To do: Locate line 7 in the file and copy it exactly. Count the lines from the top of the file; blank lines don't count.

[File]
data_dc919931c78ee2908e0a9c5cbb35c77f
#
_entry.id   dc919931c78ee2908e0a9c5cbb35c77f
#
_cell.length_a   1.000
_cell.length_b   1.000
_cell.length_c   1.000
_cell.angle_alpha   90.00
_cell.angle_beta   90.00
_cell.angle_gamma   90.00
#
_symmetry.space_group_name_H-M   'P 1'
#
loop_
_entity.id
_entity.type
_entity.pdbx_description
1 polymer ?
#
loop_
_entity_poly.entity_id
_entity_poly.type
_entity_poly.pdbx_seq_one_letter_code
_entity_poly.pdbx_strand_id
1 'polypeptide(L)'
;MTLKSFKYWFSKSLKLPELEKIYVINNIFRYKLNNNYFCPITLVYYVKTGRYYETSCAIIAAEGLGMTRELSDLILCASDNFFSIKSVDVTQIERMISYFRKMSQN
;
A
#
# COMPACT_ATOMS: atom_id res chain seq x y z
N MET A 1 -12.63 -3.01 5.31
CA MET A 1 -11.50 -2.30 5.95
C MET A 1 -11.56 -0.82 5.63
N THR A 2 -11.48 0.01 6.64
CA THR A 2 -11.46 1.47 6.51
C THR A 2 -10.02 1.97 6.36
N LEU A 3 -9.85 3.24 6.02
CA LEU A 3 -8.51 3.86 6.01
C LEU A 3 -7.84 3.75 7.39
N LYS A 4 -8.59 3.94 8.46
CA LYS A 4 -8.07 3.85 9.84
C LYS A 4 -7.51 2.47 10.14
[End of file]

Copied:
_cell.length_c   1.000